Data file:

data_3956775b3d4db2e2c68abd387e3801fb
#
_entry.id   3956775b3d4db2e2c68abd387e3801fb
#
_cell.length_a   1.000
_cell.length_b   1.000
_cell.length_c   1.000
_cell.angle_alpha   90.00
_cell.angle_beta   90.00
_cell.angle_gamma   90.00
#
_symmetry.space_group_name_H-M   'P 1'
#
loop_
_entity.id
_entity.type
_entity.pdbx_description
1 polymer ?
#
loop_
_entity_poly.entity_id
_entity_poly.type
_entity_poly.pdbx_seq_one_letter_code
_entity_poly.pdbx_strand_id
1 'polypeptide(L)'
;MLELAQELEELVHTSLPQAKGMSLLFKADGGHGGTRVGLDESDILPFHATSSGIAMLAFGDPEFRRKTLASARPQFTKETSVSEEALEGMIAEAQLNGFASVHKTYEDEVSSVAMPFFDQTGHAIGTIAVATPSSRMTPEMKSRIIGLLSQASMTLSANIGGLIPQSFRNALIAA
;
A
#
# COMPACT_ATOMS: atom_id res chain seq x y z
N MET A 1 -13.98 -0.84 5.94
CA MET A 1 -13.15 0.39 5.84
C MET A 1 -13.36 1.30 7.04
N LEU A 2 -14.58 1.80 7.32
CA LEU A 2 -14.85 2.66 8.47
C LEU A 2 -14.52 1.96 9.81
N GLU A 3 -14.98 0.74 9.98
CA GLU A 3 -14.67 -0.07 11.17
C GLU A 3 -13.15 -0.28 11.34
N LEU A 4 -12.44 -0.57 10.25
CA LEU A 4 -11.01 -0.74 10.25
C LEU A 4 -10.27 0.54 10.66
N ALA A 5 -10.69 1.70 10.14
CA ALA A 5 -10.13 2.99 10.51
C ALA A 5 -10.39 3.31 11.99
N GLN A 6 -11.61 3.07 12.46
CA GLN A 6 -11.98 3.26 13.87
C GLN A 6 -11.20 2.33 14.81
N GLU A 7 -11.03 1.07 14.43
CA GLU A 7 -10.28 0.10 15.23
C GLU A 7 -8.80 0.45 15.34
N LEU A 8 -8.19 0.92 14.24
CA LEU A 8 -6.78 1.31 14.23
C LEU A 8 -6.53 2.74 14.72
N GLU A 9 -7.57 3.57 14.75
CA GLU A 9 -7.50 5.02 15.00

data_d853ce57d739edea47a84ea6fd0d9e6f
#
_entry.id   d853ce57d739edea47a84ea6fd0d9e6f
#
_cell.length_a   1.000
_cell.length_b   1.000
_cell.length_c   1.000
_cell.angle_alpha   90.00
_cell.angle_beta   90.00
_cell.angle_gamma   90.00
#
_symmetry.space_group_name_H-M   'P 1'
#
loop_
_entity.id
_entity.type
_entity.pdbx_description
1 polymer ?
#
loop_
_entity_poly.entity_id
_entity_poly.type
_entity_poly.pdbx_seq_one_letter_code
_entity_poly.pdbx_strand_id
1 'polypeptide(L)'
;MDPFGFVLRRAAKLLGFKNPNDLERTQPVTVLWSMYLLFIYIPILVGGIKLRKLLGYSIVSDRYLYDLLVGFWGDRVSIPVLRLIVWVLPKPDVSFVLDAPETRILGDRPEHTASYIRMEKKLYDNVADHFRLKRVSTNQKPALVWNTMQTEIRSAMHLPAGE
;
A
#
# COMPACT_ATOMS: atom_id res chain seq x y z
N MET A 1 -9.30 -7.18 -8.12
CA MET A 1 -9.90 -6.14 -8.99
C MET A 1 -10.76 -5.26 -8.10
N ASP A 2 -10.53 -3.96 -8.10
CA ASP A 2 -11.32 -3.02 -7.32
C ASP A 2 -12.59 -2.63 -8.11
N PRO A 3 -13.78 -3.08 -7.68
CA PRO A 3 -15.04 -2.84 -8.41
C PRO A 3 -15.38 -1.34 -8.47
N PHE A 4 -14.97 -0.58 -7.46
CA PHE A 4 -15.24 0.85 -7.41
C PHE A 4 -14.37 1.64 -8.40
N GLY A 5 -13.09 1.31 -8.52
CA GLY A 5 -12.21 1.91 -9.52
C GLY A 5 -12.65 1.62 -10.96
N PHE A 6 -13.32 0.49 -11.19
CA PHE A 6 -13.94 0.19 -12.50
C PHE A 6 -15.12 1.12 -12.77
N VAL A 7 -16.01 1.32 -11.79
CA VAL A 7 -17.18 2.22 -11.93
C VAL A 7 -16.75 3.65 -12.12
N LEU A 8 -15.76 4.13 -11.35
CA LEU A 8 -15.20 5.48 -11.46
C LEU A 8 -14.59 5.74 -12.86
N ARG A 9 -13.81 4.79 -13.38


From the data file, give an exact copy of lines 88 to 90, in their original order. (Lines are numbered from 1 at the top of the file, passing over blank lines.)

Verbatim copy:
CA MET A 1 -9.90 -6.14 -8.99
C MET A 1 -10.76 -5.26 -8.10
N ASP A 2 -10.53 -3.96 -8.10